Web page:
One influential Catholic web site approvingly quoted a parish priest who told his congregation, “Some people have come to us and asked who they should vote for?  We can’t tell you who to vote for.  But I can tell you this:  as a Catholic, you cannot vote for someone who is pro-abortion.  You cannot support them killing your fellow citizens.  If you vote for such a person, you commit a mortal sin.  And you cannot receive Communion until you have full repentance and reconciliation.”

So much for Clinton, who supports reproductive choice.

Archbishop Charles Chaput of Philadelphia wrote on his diocesan web site: “What are we to do this election cycle as Catholic voters?  Note that by “Catholic,” I mean people who take their faith seriously; people who actually believe what the Catholic faith holds to be true; people who place it first in their loyalty, thoughts and actions; people who submit their lives to Jesus Christ, to Scripture and to the guidance of the community of belief we know as the Church. Anyone else who claims the Catholic label is simply fooling himself or herself — and even more importantly, misleading others.”

Take that, Tim Kaine, Joe Biden, Nancy Pelosi, John Kerry et al.

Denver’s Archbishop Samuel Aquila was even more explicit. “This year the Democratic party platform calls for the overturning of the Hyde Amendment, a provision that both parties have voted to include in the federal budget and on other spending bills for 40 years. The Hyde Amendment prohibits federal taxpayer money from being used for abortion. The platform is aggressively pro-abortion, not only in funding matters, but in the appointment of only those judges who will support abortion and the repealing of the Helms Amendment, which prevents the U.S. from supporting abortion availability overseas. Conversely, the Republican Party platform is supportive of the Hyde Amendment and just this year strengthened its support for life by calling for the defunding of Planned Parenthood, banning dismemberment abortion and opposing assisted suicide. . .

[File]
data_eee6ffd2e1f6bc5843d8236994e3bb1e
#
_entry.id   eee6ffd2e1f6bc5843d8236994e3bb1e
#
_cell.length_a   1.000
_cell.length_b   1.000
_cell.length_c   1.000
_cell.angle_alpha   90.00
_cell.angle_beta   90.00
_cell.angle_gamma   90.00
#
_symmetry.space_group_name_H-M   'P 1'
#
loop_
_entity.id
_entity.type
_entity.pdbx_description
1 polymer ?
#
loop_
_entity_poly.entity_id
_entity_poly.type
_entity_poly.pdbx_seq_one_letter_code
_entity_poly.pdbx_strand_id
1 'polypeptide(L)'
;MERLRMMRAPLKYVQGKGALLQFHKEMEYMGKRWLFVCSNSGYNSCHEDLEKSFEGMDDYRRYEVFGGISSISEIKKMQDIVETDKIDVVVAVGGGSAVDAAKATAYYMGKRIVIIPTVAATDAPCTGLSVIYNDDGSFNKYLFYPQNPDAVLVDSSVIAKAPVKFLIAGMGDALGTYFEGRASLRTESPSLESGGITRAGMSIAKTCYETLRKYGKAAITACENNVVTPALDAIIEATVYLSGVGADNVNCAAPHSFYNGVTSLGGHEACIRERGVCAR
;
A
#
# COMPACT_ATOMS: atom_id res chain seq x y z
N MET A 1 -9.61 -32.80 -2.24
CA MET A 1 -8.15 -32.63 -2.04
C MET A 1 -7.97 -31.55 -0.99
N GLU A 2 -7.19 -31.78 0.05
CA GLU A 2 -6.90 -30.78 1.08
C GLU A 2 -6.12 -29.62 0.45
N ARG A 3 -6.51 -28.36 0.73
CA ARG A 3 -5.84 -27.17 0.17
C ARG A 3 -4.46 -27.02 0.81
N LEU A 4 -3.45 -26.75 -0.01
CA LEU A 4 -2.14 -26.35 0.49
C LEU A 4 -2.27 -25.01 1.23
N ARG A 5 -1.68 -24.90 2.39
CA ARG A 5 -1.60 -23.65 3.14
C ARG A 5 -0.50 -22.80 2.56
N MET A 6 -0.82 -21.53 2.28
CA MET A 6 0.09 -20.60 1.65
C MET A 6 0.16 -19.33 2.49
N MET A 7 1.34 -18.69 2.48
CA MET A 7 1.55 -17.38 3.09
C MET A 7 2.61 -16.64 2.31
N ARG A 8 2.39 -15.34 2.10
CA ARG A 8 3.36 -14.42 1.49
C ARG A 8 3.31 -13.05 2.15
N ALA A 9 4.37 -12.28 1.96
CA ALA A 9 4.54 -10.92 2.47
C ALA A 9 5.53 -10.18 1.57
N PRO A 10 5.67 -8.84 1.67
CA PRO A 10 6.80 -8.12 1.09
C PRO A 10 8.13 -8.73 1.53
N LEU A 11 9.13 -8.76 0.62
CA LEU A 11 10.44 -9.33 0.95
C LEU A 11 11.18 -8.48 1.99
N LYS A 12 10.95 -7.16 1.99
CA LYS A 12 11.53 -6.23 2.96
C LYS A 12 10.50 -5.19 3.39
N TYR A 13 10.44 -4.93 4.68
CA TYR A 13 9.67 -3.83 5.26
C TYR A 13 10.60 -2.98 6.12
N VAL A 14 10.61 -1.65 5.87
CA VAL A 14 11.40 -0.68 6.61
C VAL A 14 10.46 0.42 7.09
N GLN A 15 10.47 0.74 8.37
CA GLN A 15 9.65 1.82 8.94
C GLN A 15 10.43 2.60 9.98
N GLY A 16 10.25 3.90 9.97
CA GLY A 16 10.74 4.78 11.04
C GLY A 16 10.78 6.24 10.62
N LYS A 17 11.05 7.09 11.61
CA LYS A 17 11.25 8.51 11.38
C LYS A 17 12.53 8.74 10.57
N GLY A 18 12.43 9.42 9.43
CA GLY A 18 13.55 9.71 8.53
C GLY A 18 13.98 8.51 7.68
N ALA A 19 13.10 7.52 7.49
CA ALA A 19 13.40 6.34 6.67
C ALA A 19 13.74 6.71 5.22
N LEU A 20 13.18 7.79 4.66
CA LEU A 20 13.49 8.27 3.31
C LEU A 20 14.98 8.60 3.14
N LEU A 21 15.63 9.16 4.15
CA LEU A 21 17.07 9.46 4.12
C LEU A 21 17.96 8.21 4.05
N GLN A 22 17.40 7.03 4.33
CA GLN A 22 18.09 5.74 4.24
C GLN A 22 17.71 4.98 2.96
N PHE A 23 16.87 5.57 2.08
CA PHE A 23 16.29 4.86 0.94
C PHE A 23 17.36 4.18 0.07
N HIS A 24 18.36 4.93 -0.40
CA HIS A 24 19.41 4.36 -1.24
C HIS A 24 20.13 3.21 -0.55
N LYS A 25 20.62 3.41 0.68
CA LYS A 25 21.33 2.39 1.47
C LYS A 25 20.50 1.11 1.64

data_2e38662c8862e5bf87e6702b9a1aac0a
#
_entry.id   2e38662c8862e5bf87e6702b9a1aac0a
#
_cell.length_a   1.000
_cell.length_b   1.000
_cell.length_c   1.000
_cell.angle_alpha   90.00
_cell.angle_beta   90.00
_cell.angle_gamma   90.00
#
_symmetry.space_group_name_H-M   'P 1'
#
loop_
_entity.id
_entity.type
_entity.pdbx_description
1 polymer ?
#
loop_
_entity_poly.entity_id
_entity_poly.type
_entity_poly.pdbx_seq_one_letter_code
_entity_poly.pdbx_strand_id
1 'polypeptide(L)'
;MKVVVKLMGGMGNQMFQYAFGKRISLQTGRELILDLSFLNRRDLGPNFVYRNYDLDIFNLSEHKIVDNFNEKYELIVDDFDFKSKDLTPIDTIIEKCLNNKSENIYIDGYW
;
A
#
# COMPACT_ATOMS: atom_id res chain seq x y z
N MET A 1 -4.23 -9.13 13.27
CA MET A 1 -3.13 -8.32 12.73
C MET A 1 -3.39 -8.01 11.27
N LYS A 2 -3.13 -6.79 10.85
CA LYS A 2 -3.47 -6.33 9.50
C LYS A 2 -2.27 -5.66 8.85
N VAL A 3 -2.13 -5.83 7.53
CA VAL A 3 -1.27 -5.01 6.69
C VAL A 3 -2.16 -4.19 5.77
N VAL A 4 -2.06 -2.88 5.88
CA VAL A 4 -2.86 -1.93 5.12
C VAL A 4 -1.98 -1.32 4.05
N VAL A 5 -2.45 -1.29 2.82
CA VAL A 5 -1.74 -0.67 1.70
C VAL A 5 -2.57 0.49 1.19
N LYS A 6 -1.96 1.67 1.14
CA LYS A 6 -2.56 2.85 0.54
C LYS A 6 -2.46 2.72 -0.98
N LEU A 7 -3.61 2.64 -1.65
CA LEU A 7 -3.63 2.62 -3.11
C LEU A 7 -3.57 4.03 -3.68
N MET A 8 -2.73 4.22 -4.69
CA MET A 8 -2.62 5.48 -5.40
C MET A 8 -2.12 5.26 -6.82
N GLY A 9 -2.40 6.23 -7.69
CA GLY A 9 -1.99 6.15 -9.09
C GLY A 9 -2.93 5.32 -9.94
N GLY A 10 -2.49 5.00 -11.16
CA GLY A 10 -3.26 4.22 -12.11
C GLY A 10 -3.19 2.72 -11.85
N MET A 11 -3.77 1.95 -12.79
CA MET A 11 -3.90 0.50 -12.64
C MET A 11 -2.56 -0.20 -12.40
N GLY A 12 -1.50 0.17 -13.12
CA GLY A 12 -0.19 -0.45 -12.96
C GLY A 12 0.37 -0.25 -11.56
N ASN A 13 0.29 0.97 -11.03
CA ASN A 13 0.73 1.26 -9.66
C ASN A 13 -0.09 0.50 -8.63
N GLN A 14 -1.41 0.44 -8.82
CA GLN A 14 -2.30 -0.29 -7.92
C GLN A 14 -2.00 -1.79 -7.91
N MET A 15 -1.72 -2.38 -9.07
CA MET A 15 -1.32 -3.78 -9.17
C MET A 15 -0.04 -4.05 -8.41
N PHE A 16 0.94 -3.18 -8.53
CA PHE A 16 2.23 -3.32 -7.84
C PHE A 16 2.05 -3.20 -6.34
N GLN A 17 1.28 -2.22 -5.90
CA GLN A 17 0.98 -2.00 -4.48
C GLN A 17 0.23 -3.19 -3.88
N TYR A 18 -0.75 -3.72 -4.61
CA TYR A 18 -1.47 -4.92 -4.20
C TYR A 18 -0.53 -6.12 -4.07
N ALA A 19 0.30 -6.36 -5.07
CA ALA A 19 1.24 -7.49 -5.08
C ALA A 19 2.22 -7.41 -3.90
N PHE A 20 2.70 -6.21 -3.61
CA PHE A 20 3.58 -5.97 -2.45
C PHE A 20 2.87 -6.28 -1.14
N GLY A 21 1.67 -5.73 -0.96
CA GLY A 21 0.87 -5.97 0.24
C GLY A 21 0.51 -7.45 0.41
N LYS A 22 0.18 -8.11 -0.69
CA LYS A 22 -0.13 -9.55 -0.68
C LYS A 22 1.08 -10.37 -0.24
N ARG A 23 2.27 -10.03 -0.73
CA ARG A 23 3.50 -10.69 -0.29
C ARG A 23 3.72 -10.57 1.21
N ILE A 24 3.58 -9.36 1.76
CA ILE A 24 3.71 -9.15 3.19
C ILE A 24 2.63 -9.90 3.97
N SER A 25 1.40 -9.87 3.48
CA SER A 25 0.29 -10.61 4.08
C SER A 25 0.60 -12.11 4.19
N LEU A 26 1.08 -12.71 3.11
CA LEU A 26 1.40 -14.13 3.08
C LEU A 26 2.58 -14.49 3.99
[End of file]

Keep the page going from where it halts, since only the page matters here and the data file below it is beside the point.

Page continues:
“Catholic voters must make themselves aware of where the parties stand on these essential issues. The right to life is the most important and fundamental right, since life is necessary for any of the other rights to matter. There are some issues that can legitimately be debated by Christians, such as which policies are the most effective in caring for the poor, but the direct killing of innocent human life must be opposed at all times by every follower of Jesus Christ. There are no legitimate exceptions to this teaching.”

So much for liberty of conscience and its prudential exercise as a lay Catholic’s responsibility.

Meanwhile, you have the example of Los Angeles’ Archbishop Jose Gomez, who convened a post-election prayer service at his cathedral and delivered a moving homily in support of immigrants’ rights. Fair enough, but where was the politically conservative prelate before Election Day, when he might have made a difference with his sentiments?

Dead silent.

The moral reductionism of both the evangelical leaders and Catholic bishops is not clarifying; it is scandalous, an abuse really of both the obligations of citizenship and the trust conferred on them by believers. Why anyone with minimal critical faculties would grant them any future influence is an open question.

What they’ve forgotten—and the principle they’ve betrayed—is one Thomas Jefferson enunciated in his famous letter to the Danbury Baptists: “I contemplate with sovereign reverence that act of the whole American people which declared that their legislature should “make no law respecting an establishment of religion, or prohibiting the free exercise thereof,” thus building a wall of separation between Church & State. Adhering to this expression of the supreme will of the nation in behalf of the rights of conscience, I shall see with sincere satisfaction the progress of those sentiments which tend to restore to man all his natural rights, convinced he has no natural right in opposition to his social duties.”